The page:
House January 6 committee defers request for some of Trump’s records


The House select committee investigating the January 6 attack on the Capitol has agreed to defer requests for some Trump White House documents that the Biden administration argued should remain sealed. The committee is seeking documents and communications related to January 6, including records related to Trump’s prepared and actual public remarks from November 3, 2020, through January 20, 2021. 

The Biden White House has overwhelmingly rejected executive privilege requests and given the committee the Trump-era documents it has sought. But the Biden administration agreed to shield some documents due to concerns they could compromise national security and executive privilege.

In a letter to the committee, White House counsel Jonathan Su said President Biden “recognizes that Congress has a compelling need, in service of its legislative functions, to understand the circumstances that led to the insurrection that took place on January 6, and the extraordinary events surrounding it, in order to ensure nothing similar ever happens again.”

“The documents for which the Select Committee has agreed to withdraw or defer its request do not appear to bear on the White House’s preparations for or of January 6, or on efforts to overturn the election or otherwise obstruct the peaceful transfer of power,” Su wrote. “Accordingly, the Select Committee’s agreement to withdraw or defer these documents, as well as the documents subject to the prior deferral, should not compromise its ability to complete its critical investigation expeditiously.” 

Congress Looks Forward To 2022 Agenda
Clouds hang over the U.S. Capitol Building on December 29, 2021 in Washington, DC. Senators will return to Washington next week and the House of Representatives the week after, following the holiday recess.

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The select comittee said in a statement that it “welcomed” Mr. Biden’s decision to “clear the way for the production of another set of records.” The committee noted that it has not withdrawn its request for “relevant records.” 

President Trump on Wednesday issued a statement claiming the committee had “just dropped a large portion of their request for documents.” Representative Liz Cheney, the vice chair of the committee, tweeted Wednesday that this was “false.”

“In fact, we’re actively litigating to obtain White House records Trump is trying to conceal,” she said. “We will not allow him to hide the truth about January 6th, or his conduct, from the American people.”

Trump is suing to stop the transfer of certain White House documents housed in the National Archives. Trump asked the Supreme Court last week to overturn the decision by a three-judge panel from the U.S. Court of Appeals for the District of Columbia Circuit rejecting his attempt to block the transfer.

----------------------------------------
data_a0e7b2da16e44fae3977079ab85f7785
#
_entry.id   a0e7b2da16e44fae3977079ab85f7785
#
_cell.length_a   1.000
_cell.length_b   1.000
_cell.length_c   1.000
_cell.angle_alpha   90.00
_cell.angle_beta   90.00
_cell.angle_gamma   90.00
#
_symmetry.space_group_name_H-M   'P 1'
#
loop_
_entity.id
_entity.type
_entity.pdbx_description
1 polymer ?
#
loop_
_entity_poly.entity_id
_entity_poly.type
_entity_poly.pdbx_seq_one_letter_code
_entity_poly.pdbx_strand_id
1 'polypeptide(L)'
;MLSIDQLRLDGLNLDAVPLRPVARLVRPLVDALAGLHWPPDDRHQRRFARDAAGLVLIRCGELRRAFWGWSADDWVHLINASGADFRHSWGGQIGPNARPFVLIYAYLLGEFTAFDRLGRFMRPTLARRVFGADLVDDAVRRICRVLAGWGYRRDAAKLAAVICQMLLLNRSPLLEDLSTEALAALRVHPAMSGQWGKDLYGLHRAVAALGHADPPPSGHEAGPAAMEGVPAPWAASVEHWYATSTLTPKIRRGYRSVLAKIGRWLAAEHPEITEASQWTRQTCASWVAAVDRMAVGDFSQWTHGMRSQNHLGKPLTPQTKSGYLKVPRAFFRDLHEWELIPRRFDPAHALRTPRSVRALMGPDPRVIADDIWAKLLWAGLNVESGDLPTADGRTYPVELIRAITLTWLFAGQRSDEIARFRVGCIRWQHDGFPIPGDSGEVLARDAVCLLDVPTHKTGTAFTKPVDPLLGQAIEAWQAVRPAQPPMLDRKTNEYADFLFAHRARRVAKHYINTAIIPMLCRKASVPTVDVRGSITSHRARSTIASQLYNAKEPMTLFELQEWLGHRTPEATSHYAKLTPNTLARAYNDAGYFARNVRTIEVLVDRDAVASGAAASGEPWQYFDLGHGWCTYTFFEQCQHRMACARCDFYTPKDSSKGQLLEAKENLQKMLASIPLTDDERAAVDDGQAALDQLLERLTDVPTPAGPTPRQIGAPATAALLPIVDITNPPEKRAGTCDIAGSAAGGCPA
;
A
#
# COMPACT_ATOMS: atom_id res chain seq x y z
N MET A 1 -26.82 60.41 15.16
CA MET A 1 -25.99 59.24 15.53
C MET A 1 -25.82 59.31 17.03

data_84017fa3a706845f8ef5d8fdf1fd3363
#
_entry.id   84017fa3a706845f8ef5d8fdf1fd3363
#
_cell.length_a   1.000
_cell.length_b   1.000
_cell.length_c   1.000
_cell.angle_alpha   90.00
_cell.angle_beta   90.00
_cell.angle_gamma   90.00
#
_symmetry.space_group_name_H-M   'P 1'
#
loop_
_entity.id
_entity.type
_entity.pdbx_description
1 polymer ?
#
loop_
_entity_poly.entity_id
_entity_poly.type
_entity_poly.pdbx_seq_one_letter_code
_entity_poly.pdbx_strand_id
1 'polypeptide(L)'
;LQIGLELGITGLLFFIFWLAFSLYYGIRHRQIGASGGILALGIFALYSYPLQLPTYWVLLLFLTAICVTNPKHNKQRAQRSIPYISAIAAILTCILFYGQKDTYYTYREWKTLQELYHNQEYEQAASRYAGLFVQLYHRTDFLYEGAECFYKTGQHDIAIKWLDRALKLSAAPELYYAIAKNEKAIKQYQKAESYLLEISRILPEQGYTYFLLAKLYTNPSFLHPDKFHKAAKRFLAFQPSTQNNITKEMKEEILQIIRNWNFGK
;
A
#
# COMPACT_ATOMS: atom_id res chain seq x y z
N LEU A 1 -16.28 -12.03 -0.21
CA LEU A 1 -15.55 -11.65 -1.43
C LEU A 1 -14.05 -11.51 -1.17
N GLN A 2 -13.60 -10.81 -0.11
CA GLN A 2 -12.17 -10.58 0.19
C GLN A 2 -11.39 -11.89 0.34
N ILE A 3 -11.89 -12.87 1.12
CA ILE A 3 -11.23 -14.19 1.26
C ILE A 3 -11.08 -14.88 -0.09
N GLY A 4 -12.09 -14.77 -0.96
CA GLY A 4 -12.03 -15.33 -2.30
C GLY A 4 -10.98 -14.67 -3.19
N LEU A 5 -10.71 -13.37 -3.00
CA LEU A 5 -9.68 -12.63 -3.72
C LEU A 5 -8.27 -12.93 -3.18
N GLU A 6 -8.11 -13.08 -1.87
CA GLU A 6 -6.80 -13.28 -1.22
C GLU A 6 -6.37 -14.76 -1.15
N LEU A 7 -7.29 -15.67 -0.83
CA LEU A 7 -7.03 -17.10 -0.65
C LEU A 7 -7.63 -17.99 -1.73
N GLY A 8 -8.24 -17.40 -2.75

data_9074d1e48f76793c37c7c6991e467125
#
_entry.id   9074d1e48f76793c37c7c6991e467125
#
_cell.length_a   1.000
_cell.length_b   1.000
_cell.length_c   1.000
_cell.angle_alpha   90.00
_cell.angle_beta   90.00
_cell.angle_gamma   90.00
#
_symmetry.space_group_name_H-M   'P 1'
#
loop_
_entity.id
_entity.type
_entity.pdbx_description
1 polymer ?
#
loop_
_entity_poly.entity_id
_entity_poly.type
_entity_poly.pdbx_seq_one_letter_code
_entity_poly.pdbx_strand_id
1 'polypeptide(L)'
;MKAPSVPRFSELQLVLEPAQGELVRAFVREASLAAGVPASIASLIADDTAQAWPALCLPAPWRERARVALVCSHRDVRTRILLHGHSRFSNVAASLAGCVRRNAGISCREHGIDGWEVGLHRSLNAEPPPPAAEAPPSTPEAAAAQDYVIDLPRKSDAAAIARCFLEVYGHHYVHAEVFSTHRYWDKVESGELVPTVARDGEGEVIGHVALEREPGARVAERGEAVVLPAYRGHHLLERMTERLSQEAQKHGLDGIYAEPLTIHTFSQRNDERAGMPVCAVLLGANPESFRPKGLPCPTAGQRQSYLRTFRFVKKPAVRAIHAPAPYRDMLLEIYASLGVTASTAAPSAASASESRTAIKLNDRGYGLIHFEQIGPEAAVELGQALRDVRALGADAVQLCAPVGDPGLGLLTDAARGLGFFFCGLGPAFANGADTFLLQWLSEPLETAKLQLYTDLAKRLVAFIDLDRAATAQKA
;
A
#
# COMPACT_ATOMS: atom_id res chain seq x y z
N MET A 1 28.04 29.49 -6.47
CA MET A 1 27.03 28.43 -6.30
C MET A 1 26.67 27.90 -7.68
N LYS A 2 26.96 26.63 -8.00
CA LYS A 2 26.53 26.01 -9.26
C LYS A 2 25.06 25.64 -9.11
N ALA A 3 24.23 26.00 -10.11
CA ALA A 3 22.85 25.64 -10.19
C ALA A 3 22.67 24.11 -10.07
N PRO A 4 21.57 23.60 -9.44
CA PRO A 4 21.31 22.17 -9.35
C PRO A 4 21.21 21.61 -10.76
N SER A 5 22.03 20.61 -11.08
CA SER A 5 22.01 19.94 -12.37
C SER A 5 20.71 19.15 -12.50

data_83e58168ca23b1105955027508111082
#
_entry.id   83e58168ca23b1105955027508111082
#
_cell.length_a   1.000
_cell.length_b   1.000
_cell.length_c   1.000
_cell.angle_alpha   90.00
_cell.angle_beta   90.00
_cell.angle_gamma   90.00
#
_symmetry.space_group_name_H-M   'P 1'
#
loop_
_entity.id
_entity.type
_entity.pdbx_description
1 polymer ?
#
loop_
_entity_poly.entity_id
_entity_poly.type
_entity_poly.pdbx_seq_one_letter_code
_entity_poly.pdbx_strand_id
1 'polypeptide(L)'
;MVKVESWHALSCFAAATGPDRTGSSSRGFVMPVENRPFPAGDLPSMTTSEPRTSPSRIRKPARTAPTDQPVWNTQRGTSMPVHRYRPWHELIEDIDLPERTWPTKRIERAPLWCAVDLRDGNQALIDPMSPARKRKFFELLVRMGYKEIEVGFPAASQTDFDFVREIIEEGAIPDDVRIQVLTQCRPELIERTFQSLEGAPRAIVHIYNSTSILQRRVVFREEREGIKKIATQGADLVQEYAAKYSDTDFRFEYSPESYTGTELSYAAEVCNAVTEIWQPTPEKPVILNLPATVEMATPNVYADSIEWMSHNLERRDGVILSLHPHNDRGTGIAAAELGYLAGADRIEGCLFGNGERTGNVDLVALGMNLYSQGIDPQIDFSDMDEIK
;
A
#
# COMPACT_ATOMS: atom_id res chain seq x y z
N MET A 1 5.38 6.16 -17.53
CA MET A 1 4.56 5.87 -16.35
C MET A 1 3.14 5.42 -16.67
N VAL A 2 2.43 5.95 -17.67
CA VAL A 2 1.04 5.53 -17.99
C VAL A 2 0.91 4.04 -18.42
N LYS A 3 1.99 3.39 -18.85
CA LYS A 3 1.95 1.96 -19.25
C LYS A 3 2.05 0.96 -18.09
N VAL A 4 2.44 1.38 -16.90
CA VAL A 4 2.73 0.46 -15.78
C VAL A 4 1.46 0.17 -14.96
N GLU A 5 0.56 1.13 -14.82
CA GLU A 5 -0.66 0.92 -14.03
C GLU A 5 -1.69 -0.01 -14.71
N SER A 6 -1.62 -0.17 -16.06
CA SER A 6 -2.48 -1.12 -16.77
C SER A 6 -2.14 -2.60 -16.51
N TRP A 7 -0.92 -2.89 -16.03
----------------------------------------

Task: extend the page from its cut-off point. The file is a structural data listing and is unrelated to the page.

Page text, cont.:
“The records of a former president are not distributed freely upon the conclusion of his term of office, even to Congress,” Trump’s lawyers told the court last week. “Except in extraordinary circumstances, records are protected from disclosure for a considerable amount of time after a president has left office.”  

Since the former president filed his lawsuit, the National Archives revealed that it had identified over 1,500 pages pertinent to the committee’s request. These include daily presidential diaries, the files of then-White House chief of staff Mark Meadows, multiple binders belonging to then-White House press secretary Kayleigh McEnany and White House talking points alleging voter fraud in the 2020 presidential election. 

Trump has since argued that about 750 of those documents, which are at the center of the current lawsuit, should remain confidential under claims of executive privilege. 

The records requests come as Trump’s former adviser Steve Bannon has been indicted for refusing to comply with a subpoena before the committee. Bannon’s lawyers have argued he was acting under instructions from the former president.

“President Trump’s counsel stated that they were invoking executive and other privileges and therefore directed us not to produce documents or give testimony that might reveal information President Trump’s counsel seeks to legally protect,” Bannon’s lawyer said in October. 

The full House of Representatives voted this month to hold Meadows in contempt of Congress for refusing to comply with a subpoena as well. The matter has been referred to the Justince Department, which will decide on charges. Meadows’ attorney told the committee that he assumed a responsibility to protect executive privilege before and after his tenure.

The panel is expected to ramp up its work in the new year. Public hearings are expected to start this winter and stretch into spring, according to a source familiar with the committee’s rough timetable. Their aim is to produce an interim report in the summer, followed by a final report before the November midterm elections.   

The House select committee, created by Speaker Nancy Pelosi earlier this year, is investigating the January 6 attack, when thousands of Trump supporters descended on the Capitol as Congress counted the electoral votes, a largely ceremonial final step affirming Mr. Biden’s victory. Lawmakers were sent fleeing amid the riot, which led to the deaths of five people and the arrests of hundreds more. Trump, who encouraged his supporters to “walk over” to the Capitol during the Stop the Steal rally, was impeached by the House one week later for inciting the riot, but was later acquitted by the Senate.   

Robert Legare and Melissa Quinn contributed to this report.



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